Bill Thompson Rallies Black and Jewish Support in Final Stretch

Bill Thompson with Republican Al D'Amato to his left and Assemblyman Dov Hikind to his right.

Bill Thompson with Al D’Amato to his left and Dov Hikind to his right.

At 4 p.m. yesterday, he gathered with a former Republican senator and conservative Jewish leaders in a roped-off avenue in Crown Heights. An hour later and just a mile away, he was standing in a Bed-Stuy shopping plaza, rallying with liberal African-American congressmen and members of the teacher’s union.

Former Comptroller Bill Thompson, a Democratic candidate for mayor, is counting on this peculiar combination for Tuesday, hoping to forge seemingly disparate groups into a winning coalition.

“He doesn’t promise everything to everyone and give everyone the answer they may like to hear,” said former Senator Al Mr. D’Amato, surrounded by gawking Hasidim at the first event. He argued that that restraint helped to build trust. “When he gives you an answer,” he said, “you know that it is real.”

The message at the event, stressed repeatedly by Thompson backers including Assemblyman Dov Hikind and other more right-leaning Orthodox Jewish leaders, was that Mr. Thompson–unlike his front-running rival Bill de Blasio–was not a quixotic liberal who would have difficulty collaborating with people of all ideological stripes, including the city’s business leaders.

“We have been shocked and deeply embarrassed, as New Yorkers, at some of the candidates this race has produced, people who are engaged in class warfare, people who have no understanding of the real world,” said Jeffrey Wiesenfeld, a former assistant to Mr. D’Amato and ex-GOP Gov. George Pataki. “There are some 5,000 people out there, I’m not one of them, who pay about 30 percent of the taxes in this city. You may like them, you may not like them, but they have mobility.”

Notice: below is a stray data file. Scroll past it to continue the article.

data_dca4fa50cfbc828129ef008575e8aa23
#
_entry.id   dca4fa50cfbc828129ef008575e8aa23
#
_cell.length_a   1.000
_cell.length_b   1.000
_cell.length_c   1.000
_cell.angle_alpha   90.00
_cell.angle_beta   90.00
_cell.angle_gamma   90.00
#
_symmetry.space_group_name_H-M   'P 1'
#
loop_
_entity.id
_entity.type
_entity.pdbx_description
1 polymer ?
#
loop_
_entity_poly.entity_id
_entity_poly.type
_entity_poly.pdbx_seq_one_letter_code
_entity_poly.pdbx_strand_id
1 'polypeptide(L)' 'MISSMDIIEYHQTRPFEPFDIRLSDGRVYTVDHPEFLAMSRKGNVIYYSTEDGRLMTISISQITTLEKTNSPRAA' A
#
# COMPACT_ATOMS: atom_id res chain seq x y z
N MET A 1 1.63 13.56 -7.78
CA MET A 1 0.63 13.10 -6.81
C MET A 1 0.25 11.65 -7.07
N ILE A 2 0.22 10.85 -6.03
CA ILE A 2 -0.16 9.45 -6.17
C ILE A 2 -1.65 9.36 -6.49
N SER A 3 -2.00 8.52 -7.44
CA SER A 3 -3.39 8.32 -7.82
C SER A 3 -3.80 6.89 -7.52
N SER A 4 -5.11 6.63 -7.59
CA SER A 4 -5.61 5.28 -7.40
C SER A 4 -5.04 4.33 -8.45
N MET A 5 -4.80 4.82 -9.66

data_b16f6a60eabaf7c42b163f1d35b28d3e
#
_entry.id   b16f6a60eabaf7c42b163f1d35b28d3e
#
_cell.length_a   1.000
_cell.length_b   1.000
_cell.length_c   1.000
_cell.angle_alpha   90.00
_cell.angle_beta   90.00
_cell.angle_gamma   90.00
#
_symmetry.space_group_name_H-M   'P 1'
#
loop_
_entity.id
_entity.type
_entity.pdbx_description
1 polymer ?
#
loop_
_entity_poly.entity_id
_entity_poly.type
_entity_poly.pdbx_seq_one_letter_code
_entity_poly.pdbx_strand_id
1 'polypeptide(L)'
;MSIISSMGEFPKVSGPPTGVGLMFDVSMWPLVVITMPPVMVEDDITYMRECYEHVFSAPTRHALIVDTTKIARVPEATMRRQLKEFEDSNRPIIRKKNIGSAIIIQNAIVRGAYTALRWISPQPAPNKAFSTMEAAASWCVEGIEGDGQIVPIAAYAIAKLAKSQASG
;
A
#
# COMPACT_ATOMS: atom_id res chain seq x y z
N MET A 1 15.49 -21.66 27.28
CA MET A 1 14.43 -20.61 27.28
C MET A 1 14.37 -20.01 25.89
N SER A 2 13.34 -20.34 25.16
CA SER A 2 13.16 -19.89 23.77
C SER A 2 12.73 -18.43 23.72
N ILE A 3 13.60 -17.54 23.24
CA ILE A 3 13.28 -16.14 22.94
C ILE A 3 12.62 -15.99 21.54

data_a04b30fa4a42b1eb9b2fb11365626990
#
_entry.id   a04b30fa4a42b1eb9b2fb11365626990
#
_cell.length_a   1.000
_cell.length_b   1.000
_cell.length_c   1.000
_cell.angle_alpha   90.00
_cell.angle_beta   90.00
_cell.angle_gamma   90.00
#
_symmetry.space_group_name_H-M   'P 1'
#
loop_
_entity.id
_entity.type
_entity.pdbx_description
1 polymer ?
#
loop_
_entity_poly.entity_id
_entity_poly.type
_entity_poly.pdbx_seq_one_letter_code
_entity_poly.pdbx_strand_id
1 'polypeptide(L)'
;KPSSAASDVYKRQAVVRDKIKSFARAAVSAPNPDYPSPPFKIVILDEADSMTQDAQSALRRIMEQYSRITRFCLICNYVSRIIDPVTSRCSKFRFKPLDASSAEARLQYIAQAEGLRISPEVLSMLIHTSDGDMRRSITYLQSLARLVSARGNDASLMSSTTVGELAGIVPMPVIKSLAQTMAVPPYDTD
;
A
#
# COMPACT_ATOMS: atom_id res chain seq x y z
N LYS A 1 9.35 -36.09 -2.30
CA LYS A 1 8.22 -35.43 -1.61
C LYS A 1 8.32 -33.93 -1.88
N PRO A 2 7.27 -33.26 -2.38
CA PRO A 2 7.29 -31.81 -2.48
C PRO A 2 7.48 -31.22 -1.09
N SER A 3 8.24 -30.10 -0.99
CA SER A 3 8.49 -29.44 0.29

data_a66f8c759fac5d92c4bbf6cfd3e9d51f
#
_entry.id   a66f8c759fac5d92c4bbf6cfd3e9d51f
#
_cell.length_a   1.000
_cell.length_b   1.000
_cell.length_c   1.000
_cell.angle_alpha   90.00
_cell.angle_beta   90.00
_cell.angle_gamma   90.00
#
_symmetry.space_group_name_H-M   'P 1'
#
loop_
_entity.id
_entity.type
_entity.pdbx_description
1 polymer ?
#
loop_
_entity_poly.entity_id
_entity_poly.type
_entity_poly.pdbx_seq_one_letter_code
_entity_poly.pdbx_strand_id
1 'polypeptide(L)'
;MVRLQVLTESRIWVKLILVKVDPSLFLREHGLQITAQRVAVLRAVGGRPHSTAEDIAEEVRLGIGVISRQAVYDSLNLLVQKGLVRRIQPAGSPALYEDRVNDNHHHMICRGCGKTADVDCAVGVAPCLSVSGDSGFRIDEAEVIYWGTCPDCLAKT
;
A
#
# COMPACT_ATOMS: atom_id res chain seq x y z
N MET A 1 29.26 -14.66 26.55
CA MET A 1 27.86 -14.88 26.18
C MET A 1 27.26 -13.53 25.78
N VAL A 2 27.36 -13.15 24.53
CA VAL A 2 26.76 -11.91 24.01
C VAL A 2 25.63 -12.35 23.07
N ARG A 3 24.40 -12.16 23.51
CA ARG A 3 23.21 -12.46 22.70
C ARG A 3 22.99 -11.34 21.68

Congressman Charlie Rangel speaks at a Thompson rally.

Congressman Charlie Rangel speaks at a Thompson rally.

An hour later on Fulton Street, Mr. Thompson was rallying with influential left-leaning labor and congressional leaders, flaunting the ideological and racial dexterity of his campaign.

Packing a shopping plaza next to an Applebee’s, Mr. Thompson was hailed by both United Federation of Teachers President Michael Mulgrew and American Federation of Teachers President Randi Weingarten. Feting Mr. Thompson, along with hollering UFT and Teamster union members, were California Congresswoman Maxine Waters, Missouri Congressman Rev. Emanuel Cleaver and local leaders like Congressmen Charlie Rangel and Gregory Meeks.

At the raucous rally, where shouts of “Tuesday for Thompson!” erupted every few minutes, speakers railed against the income inequality of the Bloomberg years and the challenges facing labor unions.

“What the Times said, [Mr. Thompson] is going to be controlled by the teachers. Well, let me tell you something, it’s better to be controlled by teachers than to be controlled by Wall Street,” said Hazel Dukes, president of the New York State chapter of the NAACP. “It’s better to be controlled by teachers who work for a living and don’t get paid what they deserve than to have billionaires and millionaires coming in here and raking all the money from us.”

After the rally ended, Politicker approached Mr. Rangel, one of the more left-leaning members of the House, to ask him what he made of Mr. Thompson’s seemingly incongruous supporters, including Mr. D’Amato and himself.

“I had no idea that they even knew each other,” Mr. Rangel said.

Mr. Thompson brushed off suggestions that having a Republican like Mr. D’Amato stump for him tarnished his liberal credentials.

“I believe I’m a progressive Democrat and also, you look at my record,” he told reporters. “At the same point, the senator is a strong representative from this state and worked on behalf of this state for years … I’m happy to have his support.”

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